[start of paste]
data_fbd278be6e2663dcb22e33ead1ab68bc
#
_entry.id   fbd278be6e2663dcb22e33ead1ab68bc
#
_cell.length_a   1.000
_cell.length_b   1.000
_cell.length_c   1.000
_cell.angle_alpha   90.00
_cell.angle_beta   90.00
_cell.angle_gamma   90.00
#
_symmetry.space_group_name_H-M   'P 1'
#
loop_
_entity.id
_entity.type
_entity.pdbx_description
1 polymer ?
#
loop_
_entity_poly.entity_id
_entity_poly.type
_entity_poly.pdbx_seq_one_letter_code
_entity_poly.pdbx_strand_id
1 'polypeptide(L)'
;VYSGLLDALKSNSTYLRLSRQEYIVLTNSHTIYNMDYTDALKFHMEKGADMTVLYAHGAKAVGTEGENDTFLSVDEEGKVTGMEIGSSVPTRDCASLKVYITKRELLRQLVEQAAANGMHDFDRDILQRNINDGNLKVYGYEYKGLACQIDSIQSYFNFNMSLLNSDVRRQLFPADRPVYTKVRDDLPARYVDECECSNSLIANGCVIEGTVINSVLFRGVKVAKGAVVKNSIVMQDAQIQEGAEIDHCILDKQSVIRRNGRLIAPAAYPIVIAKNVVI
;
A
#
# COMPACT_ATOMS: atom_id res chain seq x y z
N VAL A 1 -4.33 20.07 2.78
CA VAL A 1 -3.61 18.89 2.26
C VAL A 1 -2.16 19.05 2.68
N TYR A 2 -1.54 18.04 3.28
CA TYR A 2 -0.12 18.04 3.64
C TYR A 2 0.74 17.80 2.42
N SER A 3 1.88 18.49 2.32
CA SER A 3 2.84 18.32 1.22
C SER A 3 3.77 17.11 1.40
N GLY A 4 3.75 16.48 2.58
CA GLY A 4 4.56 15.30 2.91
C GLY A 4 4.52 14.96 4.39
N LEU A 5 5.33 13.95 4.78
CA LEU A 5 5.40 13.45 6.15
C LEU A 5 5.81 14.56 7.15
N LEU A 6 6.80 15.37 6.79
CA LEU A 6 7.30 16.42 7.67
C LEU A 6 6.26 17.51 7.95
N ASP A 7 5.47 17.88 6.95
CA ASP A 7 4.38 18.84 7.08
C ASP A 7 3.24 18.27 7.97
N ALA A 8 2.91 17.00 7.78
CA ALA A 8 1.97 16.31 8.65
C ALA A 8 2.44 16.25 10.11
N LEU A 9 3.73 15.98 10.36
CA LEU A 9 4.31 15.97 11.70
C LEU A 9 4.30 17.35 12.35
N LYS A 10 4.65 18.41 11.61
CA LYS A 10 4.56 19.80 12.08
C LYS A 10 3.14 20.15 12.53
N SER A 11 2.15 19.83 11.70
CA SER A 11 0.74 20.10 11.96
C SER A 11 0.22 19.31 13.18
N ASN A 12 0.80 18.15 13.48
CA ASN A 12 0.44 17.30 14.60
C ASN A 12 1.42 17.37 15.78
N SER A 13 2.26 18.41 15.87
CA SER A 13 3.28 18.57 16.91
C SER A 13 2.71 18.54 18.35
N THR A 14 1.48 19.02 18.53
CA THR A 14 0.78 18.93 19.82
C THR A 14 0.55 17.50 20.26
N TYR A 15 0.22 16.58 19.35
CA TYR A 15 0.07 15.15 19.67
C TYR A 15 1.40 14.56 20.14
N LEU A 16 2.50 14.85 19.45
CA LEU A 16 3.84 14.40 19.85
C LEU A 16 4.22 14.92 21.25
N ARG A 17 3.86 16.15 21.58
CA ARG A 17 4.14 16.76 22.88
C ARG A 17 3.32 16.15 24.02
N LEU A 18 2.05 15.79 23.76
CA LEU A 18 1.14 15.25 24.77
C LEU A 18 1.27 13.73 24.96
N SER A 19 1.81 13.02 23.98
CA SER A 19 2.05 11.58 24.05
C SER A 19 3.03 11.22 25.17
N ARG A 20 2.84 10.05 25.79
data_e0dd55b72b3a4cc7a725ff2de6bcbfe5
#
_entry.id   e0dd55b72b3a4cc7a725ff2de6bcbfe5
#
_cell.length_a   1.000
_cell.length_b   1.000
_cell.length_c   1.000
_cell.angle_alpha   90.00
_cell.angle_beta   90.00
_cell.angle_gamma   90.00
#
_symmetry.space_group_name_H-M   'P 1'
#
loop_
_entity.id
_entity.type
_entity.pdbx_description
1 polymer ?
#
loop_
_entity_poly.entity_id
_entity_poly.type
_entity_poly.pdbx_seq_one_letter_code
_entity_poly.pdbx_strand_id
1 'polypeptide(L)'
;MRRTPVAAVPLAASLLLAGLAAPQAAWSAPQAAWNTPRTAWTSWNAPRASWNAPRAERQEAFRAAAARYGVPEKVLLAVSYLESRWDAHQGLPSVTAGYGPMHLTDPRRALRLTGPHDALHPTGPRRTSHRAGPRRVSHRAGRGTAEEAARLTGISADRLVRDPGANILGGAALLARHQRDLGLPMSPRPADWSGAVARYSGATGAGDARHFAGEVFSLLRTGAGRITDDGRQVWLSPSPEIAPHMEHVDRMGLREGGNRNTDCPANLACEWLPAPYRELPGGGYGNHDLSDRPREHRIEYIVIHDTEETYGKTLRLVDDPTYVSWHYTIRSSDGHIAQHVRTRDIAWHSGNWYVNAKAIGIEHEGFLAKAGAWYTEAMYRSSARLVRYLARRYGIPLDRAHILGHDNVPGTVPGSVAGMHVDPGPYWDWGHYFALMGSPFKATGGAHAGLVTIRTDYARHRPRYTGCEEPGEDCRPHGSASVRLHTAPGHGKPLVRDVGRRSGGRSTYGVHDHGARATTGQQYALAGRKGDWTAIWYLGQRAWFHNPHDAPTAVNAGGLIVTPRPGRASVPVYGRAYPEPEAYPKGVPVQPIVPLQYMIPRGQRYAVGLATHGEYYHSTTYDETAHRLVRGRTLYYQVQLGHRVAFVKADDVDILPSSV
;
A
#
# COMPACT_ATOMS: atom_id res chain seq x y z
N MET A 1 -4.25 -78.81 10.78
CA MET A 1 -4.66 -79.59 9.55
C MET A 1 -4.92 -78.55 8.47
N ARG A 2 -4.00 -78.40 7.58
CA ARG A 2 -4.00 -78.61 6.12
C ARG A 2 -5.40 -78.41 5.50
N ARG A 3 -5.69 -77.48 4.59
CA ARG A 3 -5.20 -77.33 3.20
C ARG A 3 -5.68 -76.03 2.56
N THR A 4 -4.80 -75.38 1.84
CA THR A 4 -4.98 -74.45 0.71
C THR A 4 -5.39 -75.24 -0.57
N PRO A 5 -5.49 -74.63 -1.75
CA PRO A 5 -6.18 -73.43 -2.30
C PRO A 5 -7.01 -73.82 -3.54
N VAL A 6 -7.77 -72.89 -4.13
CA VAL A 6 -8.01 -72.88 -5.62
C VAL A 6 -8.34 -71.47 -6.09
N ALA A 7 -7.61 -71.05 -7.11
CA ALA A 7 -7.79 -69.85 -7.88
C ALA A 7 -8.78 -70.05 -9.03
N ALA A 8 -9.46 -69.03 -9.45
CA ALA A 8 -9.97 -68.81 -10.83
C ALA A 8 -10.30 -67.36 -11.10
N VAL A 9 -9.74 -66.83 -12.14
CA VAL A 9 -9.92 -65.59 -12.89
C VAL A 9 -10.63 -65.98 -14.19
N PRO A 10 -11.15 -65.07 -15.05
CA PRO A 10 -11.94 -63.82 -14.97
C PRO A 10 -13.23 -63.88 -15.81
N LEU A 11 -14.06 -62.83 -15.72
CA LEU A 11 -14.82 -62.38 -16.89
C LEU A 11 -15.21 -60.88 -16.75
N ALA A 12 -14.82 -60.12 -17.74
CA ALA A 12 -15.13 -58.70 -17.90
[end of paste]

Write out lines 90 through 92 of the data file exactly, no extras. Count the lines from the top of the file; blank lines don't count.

#
_entry.id   e0dd55b72b3a4cc7a725ff2de6bcbfe5
#